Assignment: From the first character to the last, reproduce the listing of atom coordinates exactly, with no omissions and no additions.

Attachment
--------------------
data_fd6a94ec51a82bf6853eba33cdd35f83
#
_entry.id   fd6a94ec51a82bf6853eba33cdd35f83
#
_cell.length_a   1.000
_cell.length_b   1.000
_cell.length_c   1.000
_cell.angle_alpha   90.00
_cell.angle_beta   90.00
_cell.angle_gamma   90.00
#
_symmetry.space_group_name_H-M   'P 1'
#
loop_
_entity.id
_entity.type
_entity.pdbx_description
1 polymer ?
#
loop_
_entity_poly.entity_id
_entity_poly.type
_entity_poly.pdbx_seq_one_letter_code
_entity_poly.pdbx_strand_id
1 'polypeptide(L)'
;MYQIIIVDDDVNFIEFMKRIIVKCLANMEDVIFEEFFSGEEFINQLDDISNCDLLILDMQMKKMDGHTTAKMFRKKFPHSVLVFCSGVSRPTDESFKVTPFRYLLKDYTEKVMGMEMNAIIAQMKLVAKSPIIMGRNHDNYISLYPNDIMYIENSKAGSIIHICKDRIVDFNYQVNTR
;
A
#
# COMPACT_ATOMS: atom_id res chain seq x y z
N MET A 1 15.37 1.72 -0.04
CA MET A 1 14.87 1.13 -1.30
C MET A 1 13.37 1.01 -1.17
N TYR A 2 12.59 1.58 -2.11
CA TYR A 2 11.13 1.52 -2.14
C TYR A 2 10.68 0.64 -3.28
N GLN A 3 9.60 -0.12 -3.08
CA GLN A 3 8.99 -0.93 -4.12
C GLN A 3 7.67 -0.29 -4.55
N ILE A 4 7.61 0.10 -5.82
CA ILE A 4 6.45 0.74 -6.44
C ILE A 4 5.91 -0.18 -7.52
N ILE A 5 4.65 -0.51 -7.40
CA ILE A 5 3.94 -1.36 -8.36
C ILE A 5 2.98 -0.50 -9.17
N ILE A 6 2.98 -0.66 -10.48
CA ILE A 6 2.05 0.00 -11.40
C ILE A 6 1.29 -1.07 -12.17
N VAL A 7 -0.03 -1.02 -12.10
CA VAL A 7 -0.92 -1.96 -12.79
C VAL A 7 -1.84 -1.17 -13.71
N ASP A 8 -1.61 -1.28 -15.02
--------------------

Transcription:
data_fd6a94ec51a82bf6853eba33cdd35f83
#
_entry.id   fd6a94ec51a82bf6853eba33cdd35f83
#
_cell.length_a   1.000
_cell.length_b   1.000
_cell.length_c   1.000
_cell.angle_alpha   90.00
_cell.angle_beta   90.00
_cell.angle_gamma   90.00
#
_symmetry.space_group_name_H-M   'P 1'
#
loop_
_entity.id
_entity.type
_entity.pdbx_description
1 polymer ?
#
loop_
_entity_poly.entity_id
_entity_poly.type
_entity_poly.pdbx_seq_one_letter_code
_entity_poly.pdbx_strand_id
1 'polypeptide(L)'
;MYQIIIVDDDVNFIEFMKRIIVKCLANMEDVIFEEFFSGEEFINQLDDISNCDLLILDMQMKKMDGHTTAKMFRKKFPHSVLVFCSGVSRPTDESFKVTPFRYLLKDYTEKVMGMEMNAIIAQMKLVAKSPIIMGRNHDNYISLYPNDIMYIENSKAGSIIHICKDRIVDFNYQVNTR
;
A
#
# COMPACT_ATOMS: atom_id res chain seq x y z
N MET A 1 15.37 1.72 -0.04
CA MET A 1 14.87 1.13 -1.30
C MET A 1 13.37 1.01 -1.17
N TYR A 2 12.59 1.58 -2.11
CA TYR A 2 11.13 1.52 -2.14
C TYR A 2 10.68 0.64 -3.28
N GLN A 3 9.60 -0.12 -3.08
CA GLN A 3 8.99 -0.93 -4.12
C GLN A 3 7.67 -0.29 -4.55
N ILE A 4 7.61 0.10 -5.82
CA ILE A 4 6.45 0.74 -6.44
C ILE A 4 5.91 -0.18 -7.52
N ILE A 5 4.65 -0.51 -7.40
CA ILE A 5 3.94 -1.36 -8.36
C ILE A 5 2.98 -0.50 -9.17
N ILE A 6 2.98 -0.66 -10.48
CA ILE A 6 2.05 0.00 -11.40
C ILE A 6 1.29 -1.07 -12.17
N VAL A 7 -0.03 -1.02 -12.10
CA VAL A 7 -0.92 -1.96 -12.79
C VAL A 7 -1.84 -1.17 -13.71
N ASP A 8 -1.61 -1.28 -15.02